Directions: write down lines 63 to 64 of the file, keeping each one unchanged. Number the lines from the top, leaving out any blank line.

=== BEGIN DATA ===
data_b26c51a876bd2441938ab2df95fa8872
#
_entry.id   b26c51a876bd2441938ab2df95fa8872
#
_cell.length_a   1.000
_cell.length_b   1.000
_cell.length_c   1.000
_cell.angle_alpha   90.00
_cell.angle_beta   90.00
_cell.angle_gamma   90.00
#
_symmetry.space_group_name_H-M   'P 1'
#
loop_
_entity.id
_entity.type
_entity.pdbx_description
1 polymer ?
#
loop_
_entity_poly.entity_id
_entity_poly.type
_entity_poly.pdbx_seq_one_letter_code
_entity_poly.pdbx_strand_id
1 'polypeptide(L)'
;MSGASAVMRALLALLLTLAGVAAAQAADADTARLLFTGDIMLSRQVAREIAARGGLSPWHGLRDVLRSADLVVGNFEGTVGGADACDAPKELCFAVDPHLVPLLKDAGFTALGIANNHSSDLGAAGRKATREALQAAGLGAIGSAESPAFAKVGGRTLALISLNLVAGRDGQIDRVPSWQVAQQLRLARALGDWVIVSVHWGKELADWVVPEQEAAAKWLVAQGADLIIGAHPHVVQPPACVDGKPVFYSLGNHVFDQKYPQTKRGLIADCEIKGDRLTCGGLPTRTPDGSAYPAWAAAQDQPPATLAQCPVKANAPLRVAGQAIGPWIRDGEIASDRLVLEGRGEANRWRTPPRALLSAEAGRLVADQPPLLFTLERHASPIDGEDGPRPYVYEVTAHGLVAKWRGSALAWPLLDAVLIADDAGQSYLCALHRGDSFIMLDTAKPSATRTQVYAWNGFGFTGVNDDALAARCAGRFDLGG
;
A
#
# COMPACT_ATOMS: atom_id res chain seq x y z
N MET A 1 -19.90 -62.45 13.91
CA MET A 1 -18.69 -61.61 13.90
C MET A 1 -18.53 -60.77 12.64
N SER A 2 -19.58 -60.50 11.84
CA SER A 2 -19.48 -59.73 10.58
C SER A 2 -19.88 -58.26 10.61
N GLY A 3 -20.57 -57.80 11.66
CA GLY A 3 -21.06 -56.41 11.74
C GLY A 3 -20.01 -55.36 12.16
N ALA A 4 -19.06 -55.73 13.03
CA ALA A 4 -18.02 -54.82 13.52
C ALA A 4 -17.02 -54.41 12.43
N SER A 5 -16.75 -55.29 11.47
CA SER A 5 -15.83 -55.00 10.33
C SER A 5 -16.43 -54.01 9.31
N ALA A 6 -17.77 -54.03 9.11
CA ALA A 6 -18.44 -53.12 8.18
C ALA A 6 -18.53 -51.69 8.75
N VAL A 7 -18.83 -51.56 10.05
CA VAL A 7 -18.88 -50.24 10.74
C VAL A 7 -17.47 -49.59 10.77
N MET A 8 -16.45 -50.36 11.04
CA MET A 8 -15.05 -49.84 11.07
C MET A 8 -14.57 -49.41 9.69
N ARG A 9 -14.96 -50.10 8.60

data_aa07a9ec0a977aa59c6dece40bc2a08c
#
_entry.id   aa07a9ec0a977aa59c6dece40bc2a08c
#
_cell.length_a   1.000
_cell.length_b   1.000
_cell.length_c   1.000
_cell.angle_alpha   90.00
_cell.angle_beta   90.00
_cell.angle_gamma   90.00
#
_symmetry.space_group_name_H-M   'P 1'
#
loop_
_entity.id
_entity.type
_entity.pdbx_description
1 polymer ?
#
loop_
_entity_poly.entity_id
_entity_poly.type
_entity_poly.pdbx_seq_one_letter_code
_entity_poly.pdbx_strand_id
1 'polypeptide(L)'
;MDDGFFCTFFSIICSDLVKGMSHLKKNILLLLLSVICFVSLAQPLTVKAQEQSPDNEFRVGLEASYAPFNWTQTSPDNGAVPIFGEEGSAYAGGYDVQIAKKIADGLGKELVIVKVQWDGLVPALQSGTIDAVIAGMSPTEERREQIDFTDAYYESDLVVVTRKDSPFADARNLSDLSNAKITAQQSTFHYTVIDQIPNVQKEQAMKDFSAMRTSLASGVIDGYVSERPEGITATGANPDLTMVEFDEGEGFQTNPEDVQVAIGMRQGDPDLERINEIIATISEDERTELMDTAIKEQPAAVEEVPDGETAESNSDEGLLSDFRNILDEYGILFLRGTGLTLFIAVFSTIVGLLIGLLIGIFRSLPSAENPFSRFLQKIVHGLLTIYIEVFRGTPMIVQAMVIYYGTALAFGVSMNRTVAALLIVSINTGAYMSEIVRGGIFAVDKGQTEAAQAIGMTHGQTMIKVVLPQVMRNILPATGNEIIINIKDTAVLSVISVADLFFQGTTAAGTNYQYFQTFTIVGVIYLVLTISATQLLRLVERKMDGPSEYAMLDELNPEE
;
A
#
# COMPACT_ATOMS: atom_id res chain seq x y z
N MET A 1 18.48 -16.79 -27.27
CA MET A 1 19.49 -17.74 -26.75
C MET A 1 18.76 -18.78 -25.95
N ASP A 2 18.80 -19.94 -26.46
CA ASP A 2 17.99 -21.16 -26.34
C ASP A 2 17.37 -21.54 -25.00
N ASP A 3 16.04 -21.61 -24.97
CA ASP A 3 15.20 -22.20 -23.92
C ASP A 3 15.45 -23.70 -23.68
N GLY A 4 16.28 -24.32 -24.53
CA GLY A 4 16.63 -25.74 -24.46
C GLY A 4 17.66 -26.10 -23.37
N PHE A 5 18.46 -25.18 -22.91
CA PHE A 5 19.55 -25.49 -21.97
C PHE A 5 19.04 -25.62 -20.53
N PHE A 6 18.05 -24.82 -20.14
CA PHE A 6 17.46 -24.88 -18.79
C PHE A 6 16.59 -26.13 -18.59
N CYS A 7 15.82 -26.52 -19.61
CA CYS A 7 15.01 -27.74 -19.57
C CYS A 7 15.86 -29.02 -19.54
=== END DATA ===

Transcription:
_cell.angle_alpha   90.00
_cell.angle_beta   90.00